Taking Care of Things When You Don't Live Close to Mom and Dad
By Jennifer Prell
When your mom and dad don't live close to you it can be very hard to manage their care needs. The following are some suggestions to help keep you on track and assist you with all the tasks that need to be done.
1. Talk to Your Parents
Your parent's may already have some ideas of what they prefer in terms of care, support at home and issues they'll need help with. Treat them with respect, listen to what they're saying or not saying and do what you think they would want for themselves. The point person, the one your parents listen to, is the one to start the conversation. Be proactive and star the conversation early - before a crisis occurs.
2. Appoint One Person
Designate one person to be in charge of care, communication with professionals and family as well as be the final decision maker. This person will help keep track of the doctors, medications, and information dissemination. There is no need for the entire family to call to get more information on mom and dad's care.
3. Meet the Neighbors
If your parents are going to remain in their home and don't have constant care you may want to ask the neighbors to check in on mom and dad once in awhile. These would be neighbors you know and trust.
These neighbors may also want to help out and do some tasks to help the family such as shovel the driveway and walkways, pick up the mail and newspapers, etc.
3. Phone Tree or Email Group
Put together a phone tree or email group of people that need to know what's going on. These people can then be updated easily. The neighbors should have the point person's information for emergencies and updates.
5. Expect the Unexpected
Many families think that nothing bad will ever happen to their parents or they are in denial that their parents have any issue at all. "Stuff" happens. Your parents can be doing great, living independently or having minor care at home and then a catastrophe occurs. Make sure you have plans in place for these "just in case" moments. Know what they want ahead of time.
6. Your Parents May Not Want Help
Yes, parents can be stubborn. I've heard "I'm never moving. My kids will have to take me out of here in a box" more times than I'd like to remember. Sometimes parents aren't always right or don't always make the best decision due to fear of change. If your parents have full capacity there is not much you can do. If their capacity is diminished and they can no longer make decisions for themselves you can make decisions for them only if you have Health Care Power of Attorney. If you don't and your parents need someone to make decisions for them then you have to hire an elder law attorney to help you apply for guardianship.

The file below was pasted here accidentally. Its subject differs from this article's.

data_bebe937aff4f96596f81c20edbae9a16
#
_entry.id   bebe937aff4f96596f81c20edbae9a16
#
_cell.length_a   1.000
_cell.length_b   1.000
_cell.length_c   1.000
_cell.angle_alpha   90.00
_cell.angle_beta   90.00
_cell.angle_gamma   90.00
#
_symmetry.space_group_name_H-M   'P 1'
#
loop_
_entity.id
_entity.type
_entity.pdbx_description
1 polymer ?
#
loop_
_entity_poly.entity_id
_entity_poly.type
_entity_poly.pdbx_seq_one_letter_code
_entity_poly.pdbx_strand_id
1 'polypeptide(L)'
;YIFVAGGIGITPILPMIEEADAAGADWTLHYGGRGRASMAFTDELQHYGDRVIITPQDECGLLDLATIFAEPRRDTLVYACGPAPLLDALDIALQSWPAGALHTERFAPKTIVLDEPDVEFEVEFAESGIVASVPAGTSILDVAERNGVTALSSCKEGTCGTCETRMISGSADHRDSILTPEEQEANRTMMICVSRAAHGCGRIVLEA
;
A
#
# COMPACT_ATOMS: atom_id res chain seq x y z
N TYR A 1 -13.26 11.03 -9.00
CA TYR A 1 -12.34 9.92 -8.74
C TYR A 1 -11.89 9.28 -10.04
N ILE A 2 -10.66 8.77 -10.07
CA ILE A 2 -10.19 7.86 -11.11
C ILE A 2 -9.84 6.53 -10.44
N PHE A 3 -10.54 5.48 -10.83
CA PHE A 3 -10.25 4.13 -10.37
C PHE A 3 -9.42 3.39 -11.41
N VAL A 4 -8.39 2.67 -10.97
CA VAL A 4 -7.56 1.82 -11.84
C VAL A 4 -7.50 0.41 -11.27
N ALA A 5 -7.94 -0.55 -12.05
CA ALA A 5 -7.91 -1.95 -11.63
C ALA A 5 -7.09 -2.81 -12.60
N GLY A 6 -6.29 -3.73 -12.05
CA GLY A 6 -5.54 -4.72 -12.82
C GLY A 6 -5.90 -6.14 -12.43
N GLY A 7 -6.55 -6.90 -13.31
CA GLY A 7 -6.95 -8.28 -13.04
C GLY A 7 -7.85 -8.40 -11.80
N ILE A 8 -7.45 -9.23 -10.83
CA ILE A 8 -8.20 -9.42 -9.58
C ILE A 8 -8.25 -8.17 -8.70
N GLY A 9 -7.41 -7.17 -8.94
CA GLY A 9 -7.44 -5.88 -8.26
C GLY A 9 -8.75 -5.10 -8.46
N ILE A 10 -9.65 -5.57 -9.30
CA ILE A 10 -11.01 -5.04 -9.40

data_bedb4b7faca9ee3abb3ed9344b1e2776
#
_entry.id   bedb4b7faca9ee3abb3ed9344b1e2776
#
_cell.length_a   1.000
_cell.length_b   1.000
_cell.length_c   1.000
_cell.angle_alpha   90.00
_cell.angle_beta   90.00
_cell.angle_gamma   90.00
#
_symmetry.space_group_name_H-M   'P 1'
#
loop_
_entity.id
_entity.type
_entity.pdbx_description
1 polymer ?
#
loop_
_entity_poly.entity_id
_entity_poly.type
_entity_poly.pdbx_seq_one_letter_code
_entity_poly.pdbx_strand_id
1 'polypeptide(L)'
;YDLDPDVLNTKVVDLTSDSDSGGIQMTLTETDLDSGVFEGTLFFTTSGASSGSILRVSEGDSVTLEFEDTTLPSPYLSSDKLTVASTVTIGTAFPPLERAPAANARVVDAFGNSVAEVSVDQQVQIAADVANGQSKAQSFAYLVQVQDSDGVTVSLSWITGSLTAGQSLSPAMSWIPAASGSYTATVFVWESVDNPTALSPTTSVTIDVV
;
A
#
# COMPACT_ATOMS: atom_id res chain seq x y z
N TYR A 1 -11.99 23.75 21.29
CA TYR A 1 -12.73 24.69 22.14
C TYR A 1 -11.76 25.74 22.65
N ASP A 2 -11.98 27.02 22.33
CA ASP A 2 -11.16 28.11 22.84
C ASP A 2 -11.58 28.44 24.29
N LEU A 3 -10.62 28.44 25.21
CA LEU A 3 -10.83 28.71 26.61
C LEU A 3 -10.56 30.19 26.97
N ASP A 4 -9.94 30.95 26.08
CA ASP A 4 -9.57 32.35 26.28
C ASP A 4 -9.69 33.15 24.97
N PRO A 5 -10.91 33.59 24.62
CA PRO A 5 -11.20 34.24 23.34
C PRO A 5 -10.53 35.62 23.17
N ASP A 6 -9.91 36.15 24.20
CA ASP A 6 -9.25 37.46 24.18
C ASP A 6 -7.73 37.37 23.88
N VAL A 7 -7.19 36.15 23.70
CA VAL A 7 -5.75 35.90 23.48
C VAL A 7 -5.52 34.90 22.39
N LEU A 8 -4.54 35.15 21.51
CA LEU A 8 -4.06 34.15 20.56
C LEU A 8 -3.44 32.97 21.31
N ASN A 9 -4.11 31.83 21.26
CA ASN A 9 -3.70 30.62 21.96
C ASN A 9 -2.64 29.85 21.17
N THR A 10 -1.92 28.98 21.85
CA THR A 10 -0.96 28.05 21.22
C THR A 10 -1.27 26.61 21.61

7. Outside Resources
There are many services in place to help a senior age in their home. There are nutritional projects, transportation assistance and government support programs. If these services aren't enough then you can always hire a geriatric care manager to help your parents with bill paying, visits to the doctor, etc. Geriatric Care Managers are paid by the hour for oversight of the seniors care needs.
8. Senior Housing
If your parents need to transition to a new lifestyle contact an eldercare resource company to help you find the best senior housing option for your family. Companies like Elderwerks will reduce your search from hundreds of companies to a few. Using the seniors personal information such as physical and medical issues, budget, location requirement, amenities sought, etc. the company can find options for you. You then tour the communities referred to you and reduce the list to two options. Then, if your parents are able, your parents can tour those two communities and then pick the one they like the best. You can contact www.Elderwerks.com for free assistance and guidance.
If your parents need to move and you don't live nearby or cannot assist them with their move you can call upon a senior move manager to manage the entire moving process. When hiring you need to make sure the company has liability and workman's comprehensive insurance, they use regular employees and they have been in business for a long time. You do not want to be one of the first families they've helped when you're not close enough to monitor them.
10. Decision Making
Sometimes parents don't make decisions out of fear. That's when the adult child should step in to help them come to a decision about their care or senior housing needs. This will be a very emotional time and guilt and anger are natural feelings that may creep up on you. This is normal but don't let your emotions make decisions for you. Base all of your decisions on need and what's best for your loved one.